Trail poppy sales were up this year as was the patriotic passion of Canadians across the country.
Prior to Remembrance Day over 19 million poppies had been distributed across Canada leading to a shortage in some regions.
And Greater Trail was no different topping last year’s fundraising total.
The mood across the country was sombre prior to Remembrance Day on the heels of fatal attacks in Quebec and Ottawa that took the lives of two military members and that translated into an outpouring of support.
“That is probably what it was,” said Neil Jarvie, vice president of the Royal Canadian Legion Branch No. 11 in Trail and Poppy Campaign chairman.
Regardless, he added it was gratifying to see more red poppies on lapels.
“It is very rewarding. It is not the Legion they are helping, it is the veterans.”
This year, money raised from poppy sales and wreath orders amounts to $22,500, or $1,875 per day, for Branch No. 11, but not every sale has been counted yet.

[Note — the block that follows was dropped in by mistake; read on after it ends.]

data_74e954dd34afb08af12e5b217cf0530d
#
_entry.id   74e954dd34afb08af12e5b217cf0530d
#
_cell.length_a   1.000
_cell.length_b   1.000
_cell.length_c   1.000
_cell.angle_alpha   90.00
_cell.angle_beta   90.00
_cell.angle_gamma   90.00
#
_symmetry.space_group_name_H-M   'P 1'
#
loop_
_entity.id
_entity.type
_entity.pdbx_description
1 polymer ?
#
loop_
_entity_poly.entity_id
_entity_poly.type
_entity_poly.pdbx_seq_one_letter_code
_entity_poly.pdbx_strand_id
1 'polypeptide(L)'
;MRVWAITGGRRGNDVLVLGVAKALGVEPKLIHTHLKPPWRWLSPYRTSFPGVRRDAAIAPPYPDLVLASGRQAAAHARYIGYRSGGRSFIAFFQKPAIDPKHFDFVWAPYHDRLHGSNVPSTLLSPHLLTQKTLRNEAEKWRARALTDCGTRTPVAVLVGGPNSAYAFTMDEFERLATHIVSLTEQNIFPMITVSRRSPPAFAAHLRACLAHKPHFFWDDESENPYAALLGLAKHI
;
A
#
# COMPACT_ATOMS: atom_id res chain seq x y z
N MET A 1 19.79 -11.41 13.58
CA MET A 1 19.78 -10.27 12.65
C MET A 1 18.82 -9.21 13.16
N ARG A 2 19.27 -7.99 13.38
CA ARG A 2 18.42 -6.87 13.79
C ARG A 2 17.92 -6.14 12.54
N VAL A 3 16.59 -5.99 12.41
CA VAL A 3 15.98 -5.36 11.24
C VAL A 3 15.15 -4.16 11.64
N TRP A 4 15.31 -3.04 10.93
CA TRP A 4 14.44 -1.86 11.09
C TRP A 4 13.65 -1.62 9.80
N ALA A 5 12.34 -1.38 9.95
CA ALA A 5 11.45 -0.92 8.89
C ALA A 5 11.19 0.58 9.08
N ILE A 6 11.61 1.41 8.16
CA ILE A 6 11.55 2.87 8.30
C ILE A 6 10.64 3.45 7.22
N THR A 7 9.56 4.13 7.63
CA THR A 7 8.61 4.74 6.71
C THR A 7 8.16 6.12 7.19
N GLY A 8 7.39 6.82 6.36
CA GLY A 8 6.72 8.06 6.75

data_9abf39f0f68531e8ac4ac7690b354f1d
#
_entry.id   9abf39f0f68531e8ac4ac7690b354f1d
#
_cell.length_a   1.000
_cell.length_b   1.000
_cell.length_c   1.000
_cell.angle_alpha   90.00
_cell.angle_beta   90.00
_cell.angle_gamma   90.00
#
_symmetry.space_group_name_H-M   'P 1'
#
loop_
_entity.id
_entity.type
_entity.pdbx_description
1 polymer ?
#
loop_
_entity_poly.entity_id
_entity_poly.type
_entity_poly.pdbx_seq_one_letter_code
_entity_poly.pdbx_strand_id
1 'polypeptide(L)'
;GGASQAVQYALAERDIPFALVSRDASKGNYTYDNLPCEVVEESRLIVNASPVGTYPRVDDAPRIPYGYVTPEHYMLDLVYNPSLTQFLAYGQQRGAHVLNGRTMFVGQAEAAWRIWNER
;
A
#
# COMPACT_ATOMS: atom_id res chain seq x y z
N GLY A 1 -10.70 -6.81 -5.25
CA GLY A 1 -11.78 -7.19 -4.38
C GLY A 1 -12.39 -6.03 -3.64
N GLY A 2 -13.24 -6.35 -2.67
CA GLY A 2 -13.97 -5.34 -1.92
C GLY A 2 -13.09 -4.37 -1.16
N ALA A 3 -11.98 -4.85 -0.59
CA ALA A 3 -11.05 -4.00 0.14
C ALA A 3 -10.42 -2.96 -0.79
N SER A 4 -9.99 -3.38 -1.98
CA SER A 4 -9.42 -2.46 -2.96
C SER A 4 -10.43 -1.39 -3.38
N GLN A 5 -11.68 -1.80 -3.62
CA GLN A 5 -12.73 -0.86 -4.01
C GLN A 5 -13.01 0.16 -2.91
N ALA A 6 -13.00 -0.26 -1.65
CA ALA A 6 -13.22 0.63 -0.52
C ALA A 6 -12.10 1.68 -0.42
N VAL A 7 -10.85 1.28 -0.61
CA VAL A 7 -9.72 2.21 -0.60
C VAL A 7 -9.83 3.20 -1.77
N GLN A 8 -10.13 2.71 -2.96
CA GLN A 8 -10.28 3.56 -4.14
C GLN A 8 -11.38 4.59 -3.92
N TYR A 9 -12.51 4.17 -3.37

“There are still a few odds and ends to add up, but so far, we are up $1,300 from last year,” said Glenda Reilly, administrator at the Legion.
The money will be used to help veterans in the area who need financial assistance with day-to-day items such as glasses or dental work.
The No. 11 Legion could have made even more money this year, but the organization has a share and share-alike attitude.
“On Saturday (Nov. 1) Rossland came down and covers the (Waneta) mall,” said Jarvie. “Also on Saturday, Salmo comes in and does Fruitvale. They don’t have as many people.”
Legion members were out distributing poppies from Oct. 31 to Nov. 2, but poppy boxes were on display right up until Remembrance Day.
In April, 90 per cent of remaining funds gets sent to the BC-Yukon Command where it gets spent on the same cause, but on a larger scale. The rest stays with the local branch.
The Royal Canadian Legion is a fully self-supported organization and relies on poppy sales, volunteer hours and Veterans Affairs Canada grants to operate.